SPIDER-MAN: SPIDER-HUNT Review

SPIDER-MAN: SPIDER-HUNT Review

Spider-Man: Spider-Hunt will always hold a special place in my comic book-lovin’ heart as the storyline came out just a year or so after I had started purchasing Amazing Spider-Man regularly.  I was only fourteen years old, and starting to wade hip-deep into comic books on a regular basis, when this storyline shook up the Spider-Man books.  From a historical point of view, this period in Spider-Man’s history is far from revered, as it was the brief period between the end of the much-maligned Clone Saga, and the beginning of a lack-luster relaunch of both the Amazing Spider-Man and Peter Parker, Spider-Man titles.  But for me, it’ll always be the period where I first seriously got into Spider-Man, and started picking up back-issues and trades to further quench my thirst for Spider-Man stories.  I was really excited a few months back when both this storyline and its sequel, Spider-Man: Identity Crisis were announced (Identity Crisis came out over a month earlier than this collection, oddly enough), and thankfully the experience of rereading the stories has been an enjoyable one, as the stories still amange to hold tehmselees up quite well.

The basic premise of this collection finds Spider-Man suspected of murder, after a webbed-up criminal, supposedly a catch of Spider-Man’s, is found dead outside of a NYC police station.  With Spider-Man the number one suspect, and Spider-Man already having a price on his head due to a recent videotaped beating of Norman Osborn (looking to rehabilitiate his image and claiming he was never actually the Green Goblin), Norman Osborn puts a $5 Million dollar price tag on Spider-Man’s head.  Now, suspected of murder, Spider-Man must contend with New York becoming a war zone as bounty hunters come hunting for him, just as Normie Osborn, Norman’s grandson, is supposedly abducted by none other than the Green Goblin.  The storyline only gets more complicated as an amnesiac Punisher is set on Spider-Man’s path, as well as freelance government agent Shotgun, and the super-villain Black Tarantula is sent after Spider-Man to deliver a deadly message.  This collection features the Spider-Hunt prelude issue Peter Parker, Spider-Man #88, Spectacular Spider-Man #254, the four-part Spider-Hunt story in Sensational Spider-Man #25, Amazing Spider-Man 432, Peter Parker, Spider-Man #89 and Spectacular Spider-Man #255, as well as the Identity Crisis prelude issues Sensational Spider-Man #26, Amazing Spider-Man #433, Peter Parker, Spider-Man #90 and Spectacular Spider-Man #256.  It still baffles me that the Identity Crisis prelude issues were included here instead of being in the Identity Crisis tpb, but at least they are now collected in trade paperback form.

Despite taking place during a fairly neglected period in Spider-Man`s history, this is a fairly enjoyable story with some strong writing.  What I noticed most about reading these stories again is how the books juggled a great supporting cast, many members of whom have all-but disappeared from the Spider-Man books.  There’s the classic members of the cast, including Aunt Anna, Mary Jane, J. Jonah Jameson and Robbie Robertson, but also the Parkers’ neighbour Hope, Hobie Brown (the Prowler), Bugle Reporter Billy Walters, Gwen Stacy’s uncle Arthur Stacy, as well as Gwen’s cousins Jill and Paul Stacy.  The books are full of great characterization, as Peter pushes himself to stay alive, so that he can track down the missing Normie Osborn.  There’s tons of pathos in this book as well.  The Identity Crisis issues represent a lighter tone for the books, as in the wake of Spider-Hunt Spider-Man has some off-beat adventures that convince him to step aside for a while, and take on four different guises in the meantime, to continue being a hero, but without Osborn manipulating him or knowing what he’s up to.  This lighter tone sees Spider-Man take on Hydro-Man, tackle Mr. Hyde without the benefit of his costume (resulting in him borrowing a hoodie and using it, Ben Reilly-style, to mask his identity), travel to the Negative Zone, picking up the Dusk costume, and finally, as the bombastic Bag-Man, save the Grizzly and the Gibbon, and help them take down the White Rabbit.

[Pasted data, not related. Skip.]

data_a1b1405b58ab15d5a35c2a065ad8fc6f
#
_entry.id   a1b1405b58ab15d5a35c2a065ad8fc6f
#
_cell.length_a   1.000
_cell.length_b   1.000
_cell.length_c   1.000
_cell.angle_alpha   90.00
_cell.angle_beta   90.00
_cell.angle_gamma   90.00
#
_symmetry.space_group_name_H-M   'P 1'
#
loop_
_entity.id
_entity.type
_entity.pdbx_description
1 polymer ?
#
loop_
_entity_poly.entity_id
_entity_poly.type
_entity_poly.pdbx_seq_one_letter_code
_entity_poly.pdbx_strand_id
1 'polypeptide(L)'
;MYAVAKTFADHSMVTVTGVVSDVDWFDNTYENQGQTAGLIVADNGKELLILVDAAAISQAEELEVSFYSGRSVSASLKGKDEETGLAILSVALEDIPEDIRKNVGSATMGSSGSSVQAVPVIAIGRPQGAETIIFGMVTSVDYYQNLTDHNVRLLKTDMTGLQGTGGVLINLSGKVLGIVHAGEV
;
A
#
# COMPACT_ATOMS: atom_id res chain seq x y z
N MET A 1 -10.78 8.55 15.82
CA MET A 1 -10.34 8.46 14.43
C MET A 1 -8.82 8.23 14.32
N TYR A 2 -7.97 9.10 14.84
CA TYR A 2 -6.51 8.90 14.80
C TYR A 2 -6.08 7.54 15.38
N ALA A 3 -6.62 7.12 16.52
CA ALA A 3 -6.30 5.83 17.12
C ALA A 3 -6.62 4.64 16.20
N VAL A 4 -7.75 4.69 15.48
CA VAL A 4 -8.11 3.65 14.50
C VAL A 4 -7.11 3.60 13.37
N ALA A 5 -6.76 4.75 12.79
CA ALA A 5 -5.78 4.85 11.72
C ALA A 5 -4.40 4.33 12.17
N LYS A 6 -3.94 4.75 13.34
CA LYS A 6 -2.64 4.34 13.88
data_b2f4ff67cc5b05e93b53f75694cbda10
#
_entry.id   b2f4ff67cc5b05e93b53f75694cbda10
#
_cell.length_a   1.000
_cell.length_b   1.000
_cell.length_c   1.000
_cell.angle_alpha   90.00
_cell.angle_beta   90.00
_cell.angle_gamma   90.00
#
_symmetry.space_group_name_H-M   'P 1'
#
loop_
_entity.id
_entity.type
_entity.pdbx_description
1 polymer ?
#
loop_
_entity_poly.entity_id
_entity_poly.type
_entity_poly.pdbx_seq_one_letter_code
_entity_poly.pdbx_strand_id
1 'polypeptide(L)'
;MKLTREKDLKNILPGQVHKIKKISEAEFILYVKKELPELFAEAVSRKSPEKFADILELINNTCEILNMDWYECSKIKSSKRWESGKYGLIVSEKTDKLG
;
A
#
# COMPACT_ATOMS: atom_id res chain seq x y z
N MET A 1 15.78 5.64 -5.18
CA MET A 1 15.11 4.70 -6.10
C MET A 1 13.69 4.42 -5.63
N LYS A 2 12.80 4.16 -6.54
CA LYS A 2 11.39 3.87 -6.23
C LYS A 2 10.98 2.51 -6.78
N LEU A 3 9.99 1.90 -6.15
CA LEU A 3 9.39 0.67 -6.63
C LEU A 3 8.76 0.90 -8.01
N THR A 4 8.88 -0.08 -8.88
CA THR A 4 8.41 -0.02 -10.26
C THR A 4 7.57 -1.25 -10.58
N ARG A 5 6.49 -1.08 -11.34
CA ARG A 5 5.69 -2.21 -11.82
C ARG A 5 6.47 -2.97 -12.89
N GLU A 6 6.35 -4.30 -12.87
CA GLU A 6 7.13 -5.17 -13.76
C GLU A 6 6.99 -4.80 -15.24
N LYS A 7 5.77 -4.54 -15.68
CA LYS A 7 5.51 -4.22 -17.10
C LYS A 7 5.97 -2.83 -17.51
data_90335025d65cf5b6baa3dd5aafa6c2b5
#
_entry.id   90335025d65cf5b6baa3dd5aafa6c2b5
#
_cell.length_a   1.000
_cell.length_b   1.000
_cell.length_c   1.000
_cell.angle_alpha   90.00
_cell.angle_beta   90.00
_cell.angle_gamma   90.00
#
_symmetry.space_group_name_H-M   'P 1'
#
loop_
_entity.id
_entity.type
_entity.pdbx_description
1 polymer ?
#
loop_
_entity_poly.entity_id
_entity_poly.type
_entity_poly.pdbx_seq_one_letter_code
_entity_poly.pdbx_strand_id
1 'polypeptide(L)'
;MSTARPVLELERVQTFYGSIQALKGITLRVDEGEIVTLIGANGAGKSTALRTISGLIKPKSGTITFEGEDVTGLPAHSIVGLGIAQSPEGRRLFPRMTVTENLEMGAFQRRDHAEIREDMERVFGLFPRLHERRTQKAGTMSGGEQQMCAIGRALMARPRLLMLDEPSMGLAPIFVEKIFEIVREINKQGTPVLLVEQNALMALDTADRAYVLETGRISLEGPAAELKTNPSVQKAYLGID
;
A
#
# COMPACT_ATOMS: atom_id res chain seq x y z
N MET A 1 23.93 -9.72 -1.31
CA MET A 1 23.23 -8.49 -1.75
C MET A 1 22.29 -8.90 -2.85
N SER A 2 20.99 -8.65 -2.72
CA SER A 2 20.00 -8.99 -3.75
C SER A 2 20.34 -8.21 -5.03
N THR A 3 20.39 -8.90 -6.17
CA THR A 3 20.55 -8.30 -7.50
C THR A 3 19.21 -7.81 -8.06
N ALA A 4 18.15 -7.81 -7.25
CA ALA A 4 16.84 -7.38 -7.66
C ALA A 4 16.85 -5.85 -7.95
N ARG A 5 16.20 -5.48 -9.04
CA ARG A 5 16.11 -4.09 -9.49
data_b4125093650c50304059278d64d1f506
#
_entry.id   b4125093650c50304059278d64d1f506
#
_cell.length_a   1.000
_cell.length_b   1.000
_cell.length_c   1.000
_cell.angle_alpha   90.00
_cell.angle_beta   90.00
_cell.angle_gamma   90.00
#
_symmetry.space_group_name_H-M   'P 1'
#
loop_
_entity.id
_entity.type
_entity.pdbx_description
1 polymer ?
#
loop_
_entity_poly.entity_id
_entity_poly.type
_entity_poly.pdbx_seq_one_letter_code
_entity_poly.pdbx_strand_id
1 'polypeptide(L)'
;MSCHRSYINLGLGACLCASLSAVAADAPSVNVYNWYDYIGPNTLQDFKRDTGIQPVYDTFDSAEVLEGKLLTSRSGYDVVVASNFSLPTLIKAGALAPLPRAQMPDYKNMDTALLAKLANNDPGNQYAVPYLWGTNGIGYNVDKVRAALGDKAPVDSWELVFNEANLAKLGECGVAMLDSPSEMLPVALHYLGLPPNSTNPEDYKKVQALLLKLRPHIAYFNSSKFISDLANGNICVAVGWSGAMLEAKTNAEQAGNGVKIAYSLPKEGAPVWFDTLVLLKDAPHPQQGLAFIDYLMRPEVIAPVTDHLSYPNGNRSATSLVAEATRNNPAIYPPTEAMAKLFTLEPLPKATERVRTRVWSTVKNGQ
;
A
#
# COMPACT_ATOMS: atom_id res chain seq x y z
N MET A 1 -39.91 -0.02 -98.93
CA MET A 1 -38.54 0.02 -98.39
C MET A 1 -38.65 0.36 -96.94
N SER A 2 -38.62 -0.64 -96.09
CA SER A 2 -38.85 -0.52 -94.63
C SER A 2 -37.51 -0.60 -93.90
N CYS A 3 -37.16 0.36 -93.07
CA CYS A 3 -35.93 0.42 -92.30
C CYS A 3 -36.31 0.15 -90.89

The artwork during this period of the Spider-Man books was actually quite strong, with John Romita Jr. providing the art chores on two books during the Spider-Hunt crossover, Amazing Spider-Man and Peter Parker, Spider-Man.  This period during Romita’s career is one of my favourites, as he had a dark, blocky style which was very moody and tense.  His artwork on Amazing Spider-Man was actually a bit rushed compared to Peter Parker, Spider-Man, and his regular inker, Scott Hanna, didn’t do his inking on that particular issue of Amazing.  Joe Bennett absolutely kills it with his art chores on the double-sized Sensational Spider-Man #25, and Tom Lyle returns to the Spider-books with the Identity Crisis prelude issue of Amazing Spider-Man.  The artistic tone on these books was fairly consistent, so that even though these are very different artists, the general consistency of the artwork was strong.

This storyline took the premise of “Spider-Man as a menace” and blew it up, so that Spider-Man would eventually have to temporarily retire his Spider-Man identity, until he could clear his name and move forwards.  As such, it’s a great examination of how Peter Parker needs to be Spider-Man, and how he is ruled by his sense of responsibility, no matter how dangerous the job might be, even when an entire city wants to cash in on a huge bounty.  The writing is strong, the artwork is fantastic, and the book never fails to entertain.  Do yourself a favour and pick up this book, it’s well-worth reading, and holds up surprisingly well.  Highly Recommended!